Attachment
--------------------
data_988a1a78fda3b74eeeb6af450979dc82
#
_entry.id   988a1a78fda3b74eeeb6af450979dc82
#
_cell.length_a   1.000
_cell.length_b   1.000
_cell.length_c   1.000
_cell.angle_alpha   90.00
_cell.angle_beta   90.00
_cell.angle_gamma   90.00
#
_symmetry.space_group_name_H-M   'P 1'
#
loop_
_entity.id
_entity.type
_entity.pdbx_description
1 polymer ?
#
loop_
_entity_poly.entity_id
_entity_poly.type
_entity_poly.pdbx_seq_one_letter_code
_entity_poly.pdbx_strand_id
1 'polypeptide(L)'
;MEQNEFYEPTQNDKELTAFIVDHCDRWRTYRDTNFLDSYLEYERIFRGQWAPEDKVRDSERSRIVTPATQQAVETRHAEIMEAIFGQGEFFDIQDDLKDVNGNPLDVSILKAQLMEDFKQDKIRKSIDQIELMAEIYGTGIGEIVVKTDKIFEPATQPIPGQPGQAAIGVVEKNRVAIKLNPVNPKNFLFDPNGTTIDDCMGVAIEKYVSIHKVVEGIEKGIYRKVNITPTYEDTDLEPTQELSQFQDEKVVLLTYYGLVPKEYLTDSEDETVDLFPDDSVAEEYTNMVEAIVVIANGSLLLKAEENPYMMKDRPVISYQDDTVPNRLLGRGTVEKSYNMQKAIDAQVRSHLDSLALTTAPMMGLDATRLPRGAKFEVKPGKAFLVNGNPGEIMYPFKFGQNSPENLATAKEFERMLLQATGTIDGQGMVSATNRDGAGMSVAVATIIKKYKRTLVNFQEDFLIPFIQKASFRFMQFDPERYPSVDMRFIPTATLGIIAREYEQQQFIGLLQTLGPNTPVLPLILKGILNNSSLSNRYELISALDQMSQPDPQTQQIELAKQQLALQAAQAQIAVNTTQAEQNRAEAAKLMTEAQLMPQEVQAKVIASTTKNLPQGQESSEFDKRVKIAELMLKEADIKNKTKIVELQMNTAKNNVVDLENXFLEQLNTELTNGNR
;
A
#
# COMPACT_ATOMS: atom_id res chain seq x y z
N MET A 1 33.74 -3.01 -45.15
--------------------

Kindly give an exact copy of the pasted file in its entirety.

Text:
data_988a1a78fda3b74eeeb6af450979dc82
#
_entry.id   988a1a78fda3b74eeeb6af450979dc82
#
_cell.length_a   1.000
_cell.length_b   1.000
_cell.length_c   1.000
_cell.angle_alpha   90.00
_cell.angle_beta   90.00
_cell.angle_gamma   90.00
#
_symmetry.space_group_name_H-M   'P 1'
#
loop_
_entity.id
_entity.type
_entity.pdbx_description
1 polymer ?
#
loop_
_entity_poly.entity_id
_entity_poly.type
_entity_poly.pdbx_seq_one_letter_code
_entity_poly.pdbx_strand_id
1 'polypeptide(L)'
;MEQNEFYEPTQNDKELTAFIVDHCDRWRTYRDTNFLDSYLEYERIFRGQWAPEDKVRDSERSRIVTPATQQAVETRHAEIMEAIFGQGEFFDIQDDLKDVNGNPLDVSILKAQLMEDFKQDKIRKSIDQIELMAEIYGTGIGEIVVKTDKIFEPATQPIPGQPGQAAIGVVEKNRVAIKLNPVNPKNFLFDPNGTTIDDCMGVAIEKYVSIHKVVEGIEKGIYRKVNITPTYEDTDLEPTQELSQFQDEKVVLLTYYGLVPKEYLTDSEDETVDLFPDDSVAEEYTNMVEAIVVIANGSLLLKAEENPYMMKDRPVISYQDDTVPNRLLGRGTVEKSYNMQKAIDAQVRSHLDSLALTTAPMMGLDATRLPRGAKFEVKPGKAFLVNGNPGEIMYPFKFGQNSPENLATAKEFERMLLQATGTIDGQGMVSATNRDGAGMSVAVATIIKKYKRTLVNFQEDFLIPFIQKASFRFMQFDPERYPSVDMRFIPTATLGIIAREYEQQQFIGLLQTLGPNTPVLPLILKGILNNSSLSNRYELISALDQMSQPDPQTQQIELAKQQLALQAAQAQIAVNTTQAEQNRAEAAKLMTEAQLMPQEVQAKVIASTTKNLPQGQESSEFDKRVKIAELMLKEADIKNKTKIVELQMNTAKNNVVDLENXFLEQLNTELTNGNR
;
A
#
# COMPACT_ATOMS: atom_id res chain seq x y z
N MET A 1 33.74 -3.01 -45.15